Monday, 12 October 2020

Updated versions now out for all 'Smell of Poo' and 'Beastly Bullies' stories!

2nd Edition updates for all Peter Allerton stories (including the Collection paperback) now available at your Amazon book store!

Dear Readers,

I am pleased to say that all Peter Allerton stories released so far have now been updated to 2020 'Second Editions'!

All of my books are now inscribed with '2nd Edition 2020' inside their front covers. Please note, if you don't have a Kindle, you can download this 'Kindle App Reader' to access them on any device. 

There is also a paperback version of 'The Smell of Poo' Collection and the 'Beastly Bullies' Collection will also be available in print very soon. You can find them here or in your own country's Amazon book store:

Click here for my UK Author Page

It's been over 5 years since I released my first eight stories (plus the 'Smell of Poo' Collection) and to be honest I was afraid to read them again until I finally found the time to edit and update each one. Thankfully, now that I've been able to return to writing, I've had the chance to spend the last month 'tweaking' them.

Mainly they have been updated to improve their prose and flow, including the paperback version. I was actually quite pleasantly surprised when reading them - there were a few surprises in there even for me and I wrote them! (my memory must be getting worse)

Click here for updated versions of all Peter Allerton books (Amazon US)

I probably still won't make time to finally start promoting them, at least not until I've written 'Peter and the Pet Catcher' - something I've been building up to all year (procrastination should be my middle name!).

I would also like to take this opportunity to wish every single one of my readers and visitors here the very best of luck in what has been a turbulent and challenging year for many people around the world.

I hope my books might at least provide a moment's escape for you.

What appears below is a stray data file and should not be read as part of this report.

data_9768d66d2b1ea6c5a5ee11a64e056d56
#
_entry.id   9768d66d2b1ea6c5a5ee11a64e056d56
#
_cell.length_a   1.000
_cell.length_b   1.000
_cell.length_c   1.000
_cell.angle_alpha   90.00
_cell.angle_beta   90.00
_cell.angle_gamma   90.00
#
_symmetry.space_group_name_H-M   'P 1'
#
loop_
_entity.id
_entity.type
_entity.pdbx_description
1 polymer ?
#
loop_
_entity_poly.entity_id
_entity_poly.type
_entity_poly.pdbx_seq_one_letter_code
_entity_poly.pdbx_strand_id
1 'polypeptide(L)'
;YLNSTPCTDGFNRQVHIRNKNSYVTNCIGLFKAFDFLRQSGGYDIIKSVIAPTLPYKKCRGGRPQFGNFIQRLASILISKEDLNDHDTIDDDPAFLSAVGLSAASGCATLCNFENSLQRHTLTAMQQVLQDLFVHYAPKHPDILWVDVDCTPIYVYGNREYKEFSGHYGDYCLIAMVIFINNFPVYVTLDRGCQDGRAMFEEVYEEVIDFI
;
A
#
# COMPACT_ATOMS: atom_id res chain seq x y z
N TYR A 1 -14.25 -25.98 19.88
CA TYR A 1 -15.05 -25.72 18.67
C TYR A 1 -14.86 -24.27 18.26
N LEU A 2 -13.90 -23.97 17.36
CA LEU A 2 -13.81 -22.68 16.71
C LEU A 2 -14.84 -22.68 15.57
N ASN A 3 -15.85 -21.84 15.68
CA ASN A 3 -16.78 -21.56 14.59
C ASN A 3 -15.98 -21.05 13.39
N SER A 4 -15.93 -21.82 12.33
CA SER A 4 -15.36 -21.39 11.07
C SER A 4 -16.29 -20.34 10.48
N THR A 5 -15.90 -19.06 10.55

Will be in touch soon about my new story as well as what I hope to be working on next year!

With love,


Monday, 7 September 2020

‘Peter and the Pet Catcher’ - Beastly Bullies Children's Story Book due for 2020!

‘Peter and the Pet Catcher’ - due for (late) 2020 release!

Apologies for the significant delay in the release of ‘Peter and the Pet Catcher’ - the final book in the ‘Beastly Bullies’ children’s story collection!

There’s only one thing worse than writer’s block, and that is not having the time to write..! Moving to a new place, starting a new job and doing my best to help my students with their learning was time consuming to say the least – so sadly I didn't have much time for my new favourite thing... writing!

I’m hoping now that I've scaled back my 'day job' I will have enough time to finally finish Peter’s terrifying (well, at least slightly scary) tale.

In the meantime, I wish you all well and hope that you’re enjoying the other books in the series, along with the ‘Smell of Poo’ stories:

The Smell of Poo Children's Book Collection

Doctor Gremlin and the Battle of the Brats

The League of Disgusting Gentlemen

Jack and the Wish Factory

Thank you so much for visiting my blog. Whether you’re a writer, reader (young or old) or both, please feel free to explore the various pages via the links above.

Saturday, 18 April 2015

Jack and the Wish Factory: A ‘Beastly Bullies’ Children’s Book Collection Story: Out Now!

Jack and the Wish Factory: Another ‘Beastly Bullies’ Children’s Book Collection story is here!

Jack and the Wish Factory is out now and available on Amazon:

The newest story in the 'Beastly Bullies’ Children’s BookCollection', Jack and the Wish Factory tells the tale of a boy who has never had a wish come true! For his twelfth birthday, he decides enough is enough and while his family clap and sing "Happy Birthday" at him, he secretly wishes that if none of his wishes can come true, then nobody else’s should either!

However, Jack’s wish isn’t quite as secret as he thinks and it soon leads to him become involved in a titanic struggle between magical powers – in the end he must choose which side to take and risk facing the consequences...

For ages 7-12, or anybody else who’d like to read it! (14600 words)

Here’s an excerpt from Chapter Two: